# Electric charge

### Intro

Electric charge is a fundamental property of matter. Matter that possesses a charge is influenced by, and produces, electromagnetic fields. The interaction between charge and an electromagnetic field is the source for one of the four fundamental forces.

### History

Charge was discovered by the Greeks when they would rub firs on various substances, such as amber, and build up a static electric charge. The greeks noted that the charged rods of amber could attract light objects, like hair. The greeks also noted that if they rubbed the rods long enough, they could even get a spark to jump.

Jump to 17XX, and the study of electricity is all the rage. One of the foremost experts is a man named Benjamin Franklin. Franklin imagined electricity as being the flow of a fluid that he called charge. He posited that rubbing amber rods caused this charge to flow. He also posited that all matter had this fluid within it, and when it had too little charge it was negatively charged, and when it had an excess it was positively charged. So, Franklin arbitrarily picked the direction in which positive charge flowed when a fur was rubbed on an amber rod (not sure about this, does anyone know how he actually decided?). Unfortuneately for us, he had a 50% chance of guessing right and he got it wrong. Franklin didn't know that, as later scientists discovered, that there were actually two types of charges, and that the charge he identified as positive doesn't actually flow in most cases.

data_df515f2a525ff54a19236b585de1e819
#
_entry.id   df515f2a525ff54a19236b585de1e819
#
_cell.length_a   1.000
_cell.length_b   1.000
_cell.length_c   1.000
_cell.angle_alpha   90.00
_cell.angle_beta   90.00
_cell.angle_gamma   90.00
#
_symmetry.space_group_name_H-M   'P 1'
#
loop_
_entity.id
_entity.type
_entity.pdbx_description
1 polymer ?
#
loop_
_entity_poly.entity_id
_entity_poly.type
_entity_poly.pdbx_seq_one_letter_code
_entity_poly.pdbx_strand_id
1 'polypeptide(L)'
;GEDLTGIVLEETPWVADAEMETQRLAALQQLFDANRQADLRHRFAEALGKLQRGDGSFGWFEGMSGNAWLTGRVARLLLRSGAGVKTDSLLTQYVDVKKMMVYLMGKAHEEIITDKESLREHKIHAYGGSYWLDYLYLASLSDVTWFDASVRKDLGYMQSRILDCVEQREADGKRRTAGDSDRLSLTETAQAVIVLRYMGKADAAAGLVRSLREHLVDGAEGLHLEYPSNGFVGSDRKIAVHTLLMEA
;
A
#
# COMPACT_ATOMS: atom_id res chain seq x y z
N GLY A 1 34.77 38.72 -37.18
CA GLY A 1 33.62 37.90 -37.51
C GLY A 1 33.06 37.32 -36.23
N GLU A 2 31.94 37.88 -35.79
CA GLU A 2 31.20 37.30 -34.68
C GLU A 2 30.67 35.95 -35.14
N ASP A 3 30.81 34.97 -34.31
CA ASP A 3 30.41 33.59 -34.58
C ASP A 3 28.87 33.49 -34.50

In modern physics, there are two types of charge: positive and negative. Negative charge is carried by a subatomic particle called the electron (wasn't electron greek for amber, and that's where the name comes from?), and positive charge is carried by the (?) quark. (?) quarks aren't usually found interacting directly with electrons, however, because they are usually held inside of a larger subatomic particle called the proton. Electrons and protons have equal charges, but of opposite type.

### Properties

Aside from the properties described in articles about electromagnetism, it is worth noting that charge is a relativistic invariant. What this means is that any particle that has charge q, no matter how fast it goes, always has charge q. This property has been experimentally verified by comparing the charge of a helium nucleus (two protons and two neutrons bound together in a nucleus and moving around at increadible speeds) is the same as two duterium nuclei (one proton and one neutron bound together, but moving much more slowly than they would if they were in a helium nucleus).